Monday, February 09, 2009

Ale Break: Immediacy in Storytelling

Here is a problem that plagues many role playing campaigns. The story isn't driven enough by the need to move. Think of many classic fantasy stories that inspired the creation of dnd and have been written since then - Lord of the Rings, Golden Compass, the novels of Jack Vance, etc. time and time again, these stories move from location to location because the protagonists aren't allowed to idle. There are no two-month periods where they sit around spending loot in bars and brothels. Sadly, too many dnd games devolve into this, with players playing out their adolescent fantasies in the campaign world. This is also the pacing of games like World of Warcraft, where the goal is to level your characters without ever actually role playing. This too has become too often the norm. Sure, players love shouting one-liners across the table, and this should be encouraged, especially when it's done in character. But in too many games, real role playing is often the afterthought.

Unfortunately, World of Warcraft has made its snickering (and highly profitable) way into the latest edition of the rules, which are written to entice players to want to level up to get that next encounter power, and making that the focus, rather than actual role playing. This perversion of the rules (huh... why's everyone able to heal themselves fully ~10 times a day?!?! and where's spellcasting gone?!? it feels like fighters wield as much magic as mages...) More reasons why 4th ed is subpar compared to other, more realistic, though perhaps more loop-hole-ridden systems to follow in a later opinion post.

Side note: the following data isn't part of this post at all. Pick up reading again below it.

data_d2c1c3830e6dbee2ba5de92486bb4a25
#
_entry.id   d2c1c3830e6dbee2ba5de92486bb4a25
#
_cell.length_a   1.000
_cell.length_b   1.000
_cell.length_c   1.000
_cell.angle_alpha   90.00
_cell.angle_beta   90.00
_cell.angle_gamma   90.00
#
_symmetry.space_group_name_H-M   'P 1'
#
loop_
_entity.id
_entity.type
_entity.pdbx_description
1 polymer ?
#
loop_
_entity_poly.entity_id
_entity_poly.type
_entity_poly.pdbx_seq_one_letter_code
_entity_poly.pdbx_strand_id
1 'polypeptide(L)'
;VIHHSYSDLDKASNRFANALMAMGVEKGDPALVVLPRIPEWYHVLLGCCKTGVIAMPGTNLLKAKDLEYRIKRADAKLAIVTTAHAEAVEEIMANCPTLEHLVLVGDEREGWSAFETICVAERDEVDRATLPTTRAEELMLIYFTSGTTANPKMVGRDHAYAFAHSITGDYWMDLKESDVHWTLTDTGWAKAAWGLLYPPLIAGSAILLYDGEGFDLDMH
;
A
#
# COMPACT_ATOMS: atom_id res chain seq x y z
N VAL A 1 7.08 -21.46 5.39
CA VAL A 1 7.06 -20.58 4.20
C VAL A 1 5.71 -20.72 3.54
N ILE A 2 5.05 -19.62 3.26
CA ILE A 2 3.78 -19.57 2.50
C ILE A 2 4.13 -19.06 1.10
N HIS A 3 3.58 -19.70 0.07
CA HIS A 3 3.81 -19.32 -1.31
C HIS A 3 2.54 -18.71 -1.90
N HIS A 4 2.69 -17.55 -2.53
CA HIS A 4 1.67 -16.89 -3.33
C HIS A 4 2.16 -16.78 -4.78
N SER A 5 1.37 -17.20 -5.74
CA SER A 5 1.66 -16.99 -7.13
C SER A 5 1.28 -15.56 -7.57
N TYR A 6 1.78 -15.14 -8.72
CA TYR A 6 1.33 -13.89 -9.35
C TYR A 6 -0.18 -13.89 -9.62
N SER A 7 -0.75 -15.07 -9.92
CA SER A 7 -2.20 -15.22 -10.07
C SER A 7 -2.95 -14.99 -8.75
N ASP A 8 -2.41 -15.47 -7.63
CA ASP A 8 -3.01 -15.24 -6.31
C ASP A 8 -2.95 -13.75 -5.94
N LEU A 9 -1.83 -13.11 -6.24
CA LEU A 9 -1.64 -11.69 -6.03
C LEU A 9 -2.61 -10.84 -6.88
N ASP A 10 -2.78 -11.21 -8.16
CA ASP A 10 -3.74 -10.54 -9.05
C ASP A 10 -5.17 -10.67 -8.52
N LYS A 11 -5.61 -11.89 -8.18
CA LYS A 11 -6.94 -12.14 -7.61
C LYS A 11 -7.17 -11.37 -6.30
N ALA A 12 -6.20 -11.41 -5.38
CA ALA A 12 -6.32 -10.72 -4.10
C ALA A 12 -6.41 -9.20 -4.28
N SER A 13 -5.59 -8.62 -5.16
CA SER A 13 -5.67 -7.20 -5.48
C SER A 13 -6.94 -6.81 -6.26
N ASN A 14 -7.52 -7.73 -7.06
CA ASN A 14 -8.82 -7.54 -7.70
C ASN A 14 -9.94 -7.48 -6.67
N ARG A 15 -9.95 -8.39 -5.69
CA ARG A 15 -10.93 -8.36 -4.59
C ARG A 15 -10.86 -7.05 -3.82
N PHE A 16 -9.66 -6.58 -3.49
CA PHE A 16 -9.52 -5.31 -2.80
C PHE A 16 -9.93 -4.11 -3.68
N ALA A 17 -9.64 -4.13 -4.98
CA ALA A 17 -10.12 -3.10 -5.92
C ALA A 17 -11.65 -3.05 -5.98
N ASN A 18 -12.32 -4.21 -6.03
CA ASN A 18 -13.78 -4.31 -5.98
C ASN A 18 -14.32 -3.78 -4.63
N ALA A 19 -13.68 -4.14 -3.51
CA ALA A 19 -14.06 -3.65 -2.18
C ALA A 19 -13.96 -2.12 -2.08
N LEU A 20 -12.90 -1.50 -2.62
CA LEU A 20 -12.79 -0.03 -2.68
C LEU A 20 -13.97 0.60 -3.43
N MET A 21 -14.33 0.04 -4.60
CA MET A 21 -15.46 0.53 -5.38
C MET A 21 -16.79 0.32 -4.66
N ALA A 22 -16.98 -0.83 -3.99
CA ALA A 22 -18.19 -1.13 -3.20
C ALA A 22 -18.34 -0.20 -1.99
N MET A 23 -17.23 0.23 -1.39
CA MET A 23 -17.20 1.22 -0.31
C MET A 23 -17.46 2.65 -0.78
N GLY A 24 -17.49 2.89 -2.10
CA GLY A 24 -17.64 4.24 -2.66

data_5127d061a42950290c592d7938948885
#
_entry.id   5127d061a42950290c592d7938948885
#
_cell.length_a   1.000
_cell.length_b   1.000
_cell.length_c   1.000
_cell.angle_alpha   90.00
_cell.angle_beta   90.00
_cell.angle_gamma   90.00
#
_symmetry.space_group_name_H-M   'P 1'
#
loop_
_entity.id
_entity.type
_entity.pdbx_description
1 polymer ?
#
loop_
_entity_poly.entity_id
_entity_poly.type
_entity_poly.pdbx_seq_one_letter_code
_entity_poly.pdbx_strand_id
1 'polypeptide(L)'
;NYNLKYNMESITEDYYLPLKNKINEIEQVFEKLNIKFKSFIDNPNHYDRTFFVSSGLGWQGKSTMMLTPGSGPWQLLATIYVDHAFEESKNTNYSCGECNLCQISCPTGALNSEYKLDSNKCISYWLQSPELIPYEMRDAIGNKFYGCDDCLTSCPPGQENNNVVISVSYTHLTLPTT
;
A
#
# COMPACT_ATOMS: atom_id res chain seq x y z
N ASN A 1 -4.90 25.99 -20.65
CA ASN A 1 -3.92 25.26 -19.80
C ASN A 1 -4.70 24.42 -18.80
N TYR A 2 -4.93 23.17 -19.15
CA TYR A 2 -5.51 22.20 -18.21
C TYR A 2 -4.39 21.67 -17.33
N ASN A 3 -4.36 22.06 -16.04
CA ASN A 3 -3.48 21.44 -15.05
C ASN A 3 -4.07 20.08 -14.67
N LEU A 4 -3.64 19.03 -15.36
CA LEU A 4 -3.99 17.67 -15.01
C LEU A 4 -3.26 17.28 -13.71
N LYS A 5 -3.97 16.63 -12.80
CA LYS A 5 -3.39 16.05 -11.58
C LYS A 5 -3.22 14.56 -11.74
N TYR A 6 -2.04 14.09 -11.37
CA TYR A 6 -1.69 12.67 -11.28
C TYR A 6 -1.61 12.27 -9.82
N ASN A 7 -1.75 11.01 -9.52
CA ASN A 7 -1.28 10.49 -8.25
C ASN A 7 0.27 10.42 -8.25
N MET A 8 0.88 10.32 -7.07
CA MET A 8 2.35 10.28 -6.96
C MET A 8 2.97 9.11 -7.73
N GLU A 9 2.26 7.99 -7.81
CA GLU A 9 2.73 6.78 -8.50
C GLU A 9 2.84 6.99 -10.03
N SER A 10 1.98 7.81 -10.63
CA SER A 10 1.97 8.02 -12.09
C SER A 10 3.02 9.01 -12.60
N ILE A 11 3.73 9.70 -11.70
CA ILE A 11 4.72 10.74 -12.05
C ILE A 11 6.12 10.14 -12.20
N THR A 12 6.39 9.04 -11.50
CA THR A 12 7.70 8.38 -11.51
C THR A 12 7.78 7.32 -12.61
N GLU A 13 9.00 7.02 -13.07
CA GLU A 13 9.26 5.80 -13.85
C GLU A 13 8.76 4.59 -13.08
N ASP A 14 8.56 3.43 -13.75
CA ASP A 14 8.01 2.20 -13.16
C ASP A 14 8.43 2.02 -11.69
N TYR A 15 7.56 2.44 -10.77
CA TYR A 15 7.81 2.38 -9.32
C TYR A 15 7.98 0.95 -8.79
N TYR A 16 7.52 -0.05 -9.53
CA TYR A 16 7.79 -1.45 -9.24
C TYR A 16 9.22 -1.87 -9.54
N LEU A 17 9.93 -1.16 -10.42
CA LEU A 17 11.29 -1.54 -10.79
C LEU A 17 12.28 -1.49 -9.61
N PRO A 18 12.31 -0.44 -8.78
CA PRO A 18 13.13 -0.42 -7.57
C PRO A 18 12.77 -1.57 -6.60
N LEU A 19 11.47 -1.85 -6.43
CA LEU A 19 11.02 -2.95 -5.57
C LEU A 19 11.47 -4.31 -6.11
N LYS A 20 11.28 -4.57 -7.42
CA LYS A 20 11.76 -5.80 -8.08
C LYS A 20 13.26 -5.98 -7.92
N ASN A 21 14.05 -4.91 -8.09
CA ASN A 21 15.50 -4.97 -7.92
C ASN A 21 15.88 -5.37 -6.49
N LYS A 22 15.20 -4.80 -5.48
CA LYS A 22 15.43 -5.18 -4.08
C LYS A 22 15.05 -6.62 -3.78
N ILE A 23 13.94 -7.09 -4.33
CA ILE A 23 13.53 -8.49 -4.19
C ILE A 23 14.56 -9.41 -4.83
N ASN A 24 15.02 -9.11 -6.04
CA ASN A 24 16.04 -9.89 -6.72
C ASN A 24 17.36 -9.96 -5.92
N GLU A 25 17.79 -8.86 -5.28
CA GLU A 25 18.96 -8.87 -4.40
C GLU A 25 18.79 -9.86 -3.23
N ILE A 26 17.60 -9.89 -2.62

Back to the topic at hand. One thing I've noticed (remember that this is an opinion piece) is that so many decent fantasies come from Britain, and so few from the U.S. It's not to say that Americans (and I'm one of them) can't create them, but why are we as a culture so stunted when it comes to deep storytelling? Maybe because there's not much of an oral tradition anymore, or really any sense of history at all. More people my age can name all the thundercats and transformers than can name all the U.S. state capitals or the 44 presidents. And don't dare utter the term Magna Carta unless you want to face blank stares.

In role playing sessions (and outside them as well), this bugs me, for without knowing your history you have no context for what you're doing. History (though often confined to thick tomes and a certain not-so-aptly-named cable channel that shows more infomercials than actual history) is living... history provides context... history provides immediacy. And it's this immediacy that makes role playing fun and exciting. Not all campaigns feature short people who travel the land to deliver an evil ring to its maker, but certainly any epic-scale campaign should include some reason for the characters doing what they're doing.

Otherwise they're just floundering around the world, a drunk gambler with a penchant for whores, like a gamer with no opposing alignment. And thus, no need to move!

So if you're a DM, keep reading up on history (or make some up!), and introduce or maintain a sense of immediacy in your storytelling. Your players will thank you... maybe not today, but when they look back on your campaign through the lens of their future's past.

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